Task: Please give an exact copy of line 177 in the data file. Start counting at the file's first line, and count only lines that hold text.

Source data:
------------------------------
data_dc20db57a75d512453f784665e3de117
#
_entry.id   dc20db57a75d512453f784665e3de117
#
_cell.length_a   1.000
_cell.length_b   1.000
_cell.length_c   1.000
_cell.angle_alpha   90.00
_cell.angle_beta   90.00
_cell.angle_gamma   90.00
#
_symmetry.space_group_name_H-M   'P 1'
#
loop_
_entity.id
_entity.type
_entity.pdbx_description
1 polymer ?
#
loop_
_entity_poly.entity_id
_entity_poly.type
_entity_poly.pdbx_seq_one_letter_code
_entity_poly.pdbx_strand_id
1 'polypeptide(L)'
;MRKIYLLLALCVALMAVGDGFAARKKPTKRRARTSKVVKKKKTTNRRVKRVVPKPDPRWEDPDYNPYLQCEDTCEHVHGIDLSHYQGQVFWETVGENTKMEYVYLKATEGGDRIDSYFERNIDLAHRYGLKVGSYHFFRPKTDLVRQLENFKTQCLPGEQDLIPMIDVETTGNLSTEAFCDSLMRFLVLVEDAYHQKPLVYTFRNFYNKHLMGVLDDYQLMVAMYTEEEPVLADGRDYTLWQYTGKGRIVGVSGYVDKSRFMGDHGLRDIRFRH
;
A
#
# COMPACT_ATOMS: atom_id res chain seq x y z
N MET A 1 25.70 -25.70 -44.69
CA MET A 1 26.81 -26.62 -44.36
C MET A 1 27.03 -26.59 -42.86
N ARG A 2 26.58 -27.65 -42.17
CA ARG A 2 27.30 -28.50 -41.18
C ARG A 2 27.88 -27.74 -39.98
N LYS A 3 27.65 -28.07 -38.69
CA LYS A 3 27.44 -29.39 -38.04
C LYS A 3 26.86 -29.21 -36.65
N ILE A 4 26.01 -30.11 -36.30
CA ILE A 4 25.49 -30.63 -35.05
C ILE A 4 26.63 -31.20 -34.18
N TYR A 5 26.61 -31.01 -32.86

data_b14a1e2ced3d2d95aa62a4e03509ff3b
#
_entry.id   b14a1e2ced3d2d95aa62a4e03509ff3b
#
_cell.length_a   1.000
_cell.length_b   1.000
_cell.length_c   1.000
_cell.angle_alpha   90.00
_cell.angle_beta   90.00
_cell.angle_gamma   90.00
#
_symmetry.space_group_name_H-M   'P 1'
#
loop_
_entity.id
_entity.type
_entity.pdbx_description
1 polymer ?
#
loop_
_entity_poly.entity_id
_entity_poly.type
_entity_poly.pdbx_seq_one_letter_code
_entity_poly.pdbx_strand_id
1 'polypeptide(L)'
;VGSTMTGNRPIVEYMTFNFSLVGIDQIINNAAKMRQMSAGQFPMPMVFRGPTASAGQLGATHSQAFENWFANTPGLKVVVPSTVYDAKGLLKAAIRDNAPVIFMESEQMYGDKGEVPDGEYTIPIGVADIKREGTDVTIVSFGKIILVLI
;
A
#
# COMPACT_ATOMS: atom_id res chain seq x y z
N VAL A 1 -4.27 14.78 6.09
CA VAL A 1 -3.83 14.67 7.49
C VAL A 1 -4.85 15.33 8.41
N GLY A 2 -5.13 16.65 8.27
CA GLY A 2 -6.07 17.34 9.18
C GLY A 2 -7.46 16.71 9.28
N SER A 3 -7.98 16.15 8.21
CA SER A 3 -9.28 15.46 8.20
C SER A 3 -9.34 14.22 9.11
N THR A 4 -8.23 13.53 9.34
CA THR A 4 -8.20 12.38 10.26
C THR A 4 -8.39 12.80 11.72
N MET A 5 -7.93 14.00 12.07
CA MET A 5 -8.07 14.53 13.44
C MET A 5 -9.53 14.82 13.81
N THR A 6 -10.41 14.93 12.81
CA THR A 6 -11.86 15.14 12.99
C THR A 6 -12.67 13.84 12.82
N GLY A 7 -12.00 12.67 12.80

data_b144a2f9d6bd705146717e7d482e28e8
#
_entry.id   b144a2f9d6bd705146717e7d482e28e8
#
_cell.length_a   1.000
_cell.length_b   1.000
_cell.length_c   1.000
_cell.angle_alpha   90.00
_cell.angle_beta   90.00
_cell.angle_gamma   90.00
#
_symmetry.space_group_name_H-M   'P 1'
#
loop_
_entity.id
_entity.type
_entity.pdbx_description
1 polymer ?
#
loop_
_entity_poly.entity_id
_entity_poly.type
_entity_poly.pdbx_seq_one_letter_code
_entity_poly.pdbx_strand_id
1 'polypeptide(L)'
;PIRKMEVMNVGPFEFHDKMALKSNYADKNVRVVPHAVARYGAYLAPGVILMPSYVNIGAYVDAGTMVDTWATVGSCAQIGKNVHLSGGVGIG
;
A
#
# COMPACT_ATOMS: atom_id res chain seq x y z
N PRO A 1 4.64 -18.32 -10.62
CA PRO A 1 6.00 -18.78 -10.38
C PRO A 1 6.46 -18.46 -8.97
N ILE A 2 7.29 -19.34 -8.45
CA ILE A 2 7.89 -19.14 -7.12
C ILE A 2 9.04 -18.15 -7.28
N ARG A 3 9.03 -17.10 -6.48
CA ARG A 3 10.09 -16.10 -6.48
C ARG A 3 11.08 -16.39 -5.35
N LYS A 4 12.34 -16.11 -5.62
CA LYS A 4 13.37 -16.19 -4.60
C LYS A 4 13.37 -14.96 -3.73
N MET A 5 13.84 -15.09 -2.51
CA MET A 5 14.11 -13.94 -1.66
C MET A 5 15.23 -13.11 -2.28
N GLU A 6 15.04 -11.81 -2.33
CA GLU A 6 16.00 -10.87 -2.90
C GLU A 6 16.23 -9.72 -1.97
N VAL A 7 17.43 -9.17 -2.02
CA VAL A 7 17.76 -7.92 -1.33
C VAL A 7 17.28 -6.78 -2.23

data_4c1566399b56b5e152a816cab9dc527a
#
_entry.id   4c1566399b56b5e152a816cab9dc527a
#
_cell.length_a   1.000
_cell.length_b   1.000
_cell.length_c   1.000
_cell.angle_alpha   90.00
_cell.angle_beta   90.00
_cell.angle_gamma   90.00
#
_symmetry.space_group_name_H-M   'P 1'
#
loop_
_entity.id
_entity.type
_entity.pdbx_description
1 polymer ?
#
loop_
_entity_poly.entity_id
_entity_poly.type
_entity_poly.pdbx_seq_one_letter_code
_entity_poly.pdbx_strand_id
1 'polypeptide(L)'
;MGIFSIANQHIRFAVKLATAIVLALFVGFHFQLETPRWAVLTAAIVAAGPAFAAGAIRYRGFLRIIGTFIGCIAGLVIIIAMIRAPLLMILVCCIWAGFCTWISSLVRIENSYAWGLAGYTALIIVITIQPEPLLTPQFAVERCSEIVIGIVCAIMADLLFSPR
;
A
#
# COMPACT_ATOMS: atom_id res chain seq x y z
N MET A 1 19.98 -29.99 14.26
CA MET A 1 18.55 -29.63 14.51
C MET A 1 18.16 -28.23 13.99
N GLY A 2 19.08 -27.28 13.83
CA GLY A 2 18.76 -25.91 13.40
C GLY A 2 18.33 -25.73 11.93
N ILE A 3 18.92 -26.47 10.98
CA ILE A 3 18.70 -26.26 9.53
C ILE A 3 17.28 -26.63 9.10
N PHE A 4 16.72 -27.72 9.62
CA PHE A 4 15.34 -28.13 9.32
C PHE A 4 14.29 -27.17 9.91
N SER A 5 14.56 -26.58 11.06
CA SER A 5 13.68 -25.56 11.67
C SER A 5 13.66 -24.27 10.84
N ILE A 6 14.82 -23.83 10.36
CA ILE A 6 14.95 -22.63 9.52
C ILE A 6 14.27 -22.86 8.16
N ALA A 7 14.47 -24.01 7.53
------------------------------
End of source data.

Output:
N GLY A 2 19.08 -27.28 13.83